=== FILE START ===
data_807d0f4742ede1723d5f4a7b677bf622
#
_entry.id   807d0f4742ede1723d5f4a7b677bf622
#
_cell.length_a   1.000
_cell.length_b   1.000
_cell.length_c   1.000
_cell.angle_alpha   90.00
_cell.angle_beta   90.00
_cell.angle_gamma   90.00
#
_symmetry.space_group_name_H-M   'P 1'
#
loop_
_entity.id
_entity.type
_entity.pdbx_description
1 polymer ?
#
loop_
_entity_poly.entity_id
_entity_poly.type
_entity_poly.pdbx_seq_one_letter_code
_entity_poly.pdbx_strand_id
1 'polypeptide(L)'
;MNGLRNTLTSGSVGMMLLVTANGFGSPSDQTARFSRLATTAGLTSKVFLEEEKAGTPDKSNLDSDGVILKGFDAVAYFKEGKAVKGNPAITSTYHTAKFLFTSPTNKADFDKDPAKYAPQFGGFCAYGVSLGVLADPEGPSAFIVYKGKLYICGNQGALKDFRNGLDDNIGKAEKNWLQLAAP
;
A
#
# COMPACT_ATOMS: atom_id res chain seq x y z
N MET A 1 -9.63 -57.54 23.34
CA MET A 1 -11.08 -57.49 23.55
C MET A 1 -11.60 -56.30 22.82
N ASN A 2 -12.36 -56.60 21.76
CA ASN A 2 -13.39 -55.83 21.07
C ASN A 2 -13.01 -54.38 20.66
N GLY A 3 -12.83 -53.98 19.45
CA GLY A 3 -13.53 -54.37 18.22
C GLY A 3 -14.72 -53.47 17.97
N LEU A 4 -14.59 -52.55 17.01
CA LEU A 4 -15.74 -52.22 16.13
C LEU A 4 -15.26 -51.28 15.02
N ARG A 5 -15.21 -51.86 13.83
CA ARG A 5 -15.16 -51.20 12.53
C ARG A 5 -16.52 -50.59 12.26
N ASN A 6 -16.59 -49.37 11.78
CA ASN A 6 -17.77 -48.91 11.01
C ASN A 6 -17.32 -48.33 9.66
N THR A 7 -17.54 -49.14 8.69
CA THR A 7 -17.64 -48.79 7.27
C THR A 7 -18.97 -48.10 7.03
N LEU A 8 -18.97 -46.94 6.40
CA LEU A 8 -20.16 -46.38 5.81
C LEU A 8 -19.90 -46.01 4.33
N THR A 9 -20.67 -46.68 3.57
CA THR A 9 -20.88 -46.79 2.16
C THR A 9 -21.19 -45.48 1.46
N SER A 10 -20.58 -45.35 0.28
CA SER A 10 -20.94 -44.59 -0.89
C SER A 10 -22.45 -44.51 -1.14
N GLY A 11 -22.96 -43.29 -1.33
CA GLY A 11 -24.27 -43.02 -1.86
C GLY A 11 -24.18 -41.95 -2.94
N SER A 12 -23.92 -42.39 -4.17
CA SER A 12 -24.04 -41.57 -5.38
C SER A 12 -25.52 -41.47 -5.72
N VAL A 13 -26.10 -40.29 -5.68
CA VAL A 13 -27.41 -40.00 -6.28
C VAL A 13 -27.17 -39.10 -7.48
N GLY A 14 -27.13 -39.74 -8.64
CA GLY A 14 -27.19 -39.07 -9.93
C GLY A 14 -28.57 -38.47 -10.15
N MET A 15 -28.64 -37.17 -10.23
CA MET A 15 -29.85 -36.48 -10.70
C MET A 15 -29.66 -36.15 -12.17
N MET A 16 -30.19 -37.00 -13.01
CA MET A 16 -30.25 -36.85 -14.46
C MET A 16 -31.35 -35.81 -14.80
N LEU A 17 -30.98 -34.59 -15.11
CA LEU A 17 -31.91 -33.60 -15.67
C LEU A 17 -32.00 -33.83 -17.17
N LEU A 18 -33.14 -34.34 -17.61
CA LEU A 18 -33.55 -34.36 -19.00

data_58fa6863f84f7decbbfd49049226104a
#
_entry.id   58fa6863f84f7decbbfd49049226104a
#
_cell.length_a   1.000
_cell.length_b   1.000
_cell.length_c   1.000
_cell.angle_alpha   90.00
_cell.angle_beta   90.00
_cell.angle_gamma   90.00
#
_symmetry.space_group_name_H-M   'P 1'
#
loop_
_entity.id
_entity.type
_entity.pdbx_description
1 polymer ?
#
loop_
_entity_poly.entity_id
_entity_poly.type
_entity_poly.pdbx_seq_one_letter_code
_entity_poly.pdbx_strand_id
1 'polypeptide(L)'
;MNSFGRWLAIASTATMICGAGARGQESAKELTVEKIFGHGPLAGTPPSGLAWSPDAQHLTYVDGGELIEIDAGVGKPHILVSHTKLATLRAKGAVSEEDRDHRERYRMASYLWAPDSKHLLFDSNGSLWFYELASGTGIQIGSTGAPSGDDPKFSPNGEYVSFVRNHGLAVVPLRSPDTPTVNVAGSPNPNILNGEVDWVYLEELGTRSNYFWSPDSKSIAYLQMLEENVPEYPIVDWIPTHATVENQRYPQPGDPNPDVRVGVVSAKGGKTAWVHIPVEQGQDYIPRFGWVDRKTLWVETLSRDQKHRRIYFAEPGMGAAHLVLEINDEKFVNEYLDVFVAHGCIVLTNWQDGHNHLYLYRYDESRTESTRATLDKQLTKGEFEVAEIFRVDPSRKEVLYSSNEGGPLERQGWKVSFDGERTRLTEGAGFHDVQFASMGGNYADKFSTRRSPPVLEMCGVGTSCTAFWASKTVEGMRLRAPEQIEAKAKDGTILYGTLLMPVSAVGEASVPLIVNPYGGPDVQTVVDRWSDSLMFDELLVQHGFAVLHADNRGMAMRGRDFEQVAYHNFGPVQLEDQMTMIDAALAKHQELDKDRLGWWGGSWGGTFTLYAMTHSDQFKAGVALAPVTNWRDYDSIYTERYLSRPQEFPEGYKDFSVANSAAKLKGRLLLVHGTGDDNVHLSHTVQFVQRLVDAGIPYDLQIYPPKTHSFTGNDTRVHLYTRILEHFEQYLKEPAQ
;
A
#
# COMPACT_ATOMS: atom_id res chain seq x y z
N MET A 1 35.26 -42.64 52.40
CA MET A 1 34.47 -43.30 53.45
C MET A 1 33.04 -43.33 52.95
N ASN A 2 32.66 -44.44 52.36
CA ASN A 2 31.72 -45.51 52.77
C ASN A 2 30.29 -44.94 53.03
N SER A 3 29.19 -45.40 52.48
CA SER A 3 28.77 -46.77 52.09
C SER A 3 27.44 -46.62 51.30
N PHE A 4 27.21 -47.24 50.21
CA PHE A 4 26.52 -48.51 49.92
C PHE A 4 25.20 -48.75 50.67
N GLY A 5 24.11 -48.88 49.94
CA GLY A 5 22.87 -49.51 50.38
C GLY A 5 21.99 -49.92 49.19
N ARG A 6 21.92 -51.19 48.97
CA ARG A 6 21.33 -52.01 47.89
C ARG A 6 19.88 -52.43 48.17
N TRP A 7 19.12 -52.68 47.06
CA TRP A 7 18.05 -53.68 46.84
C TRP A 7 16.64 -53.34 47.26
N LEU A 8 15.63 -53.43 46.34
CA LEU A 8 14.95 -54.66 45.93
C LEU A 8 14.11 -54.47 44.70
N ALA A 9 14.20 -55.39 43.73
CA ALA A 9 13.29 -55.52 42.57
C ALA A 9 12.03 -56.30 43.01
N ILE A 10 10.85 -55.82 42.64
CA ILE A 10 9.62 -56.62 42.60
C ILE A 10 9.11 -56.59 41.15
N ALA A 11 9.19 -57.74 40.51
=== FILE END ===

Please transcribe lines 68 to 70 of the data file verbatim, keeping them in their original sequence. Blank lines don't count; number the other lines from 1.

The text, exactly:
CA VAL A 13 -27.41 -40.00 -6.28
C VAL A 13 -27.17 -39.10 -7.48
N GLY A 14 -27.13 -39.74 -8.64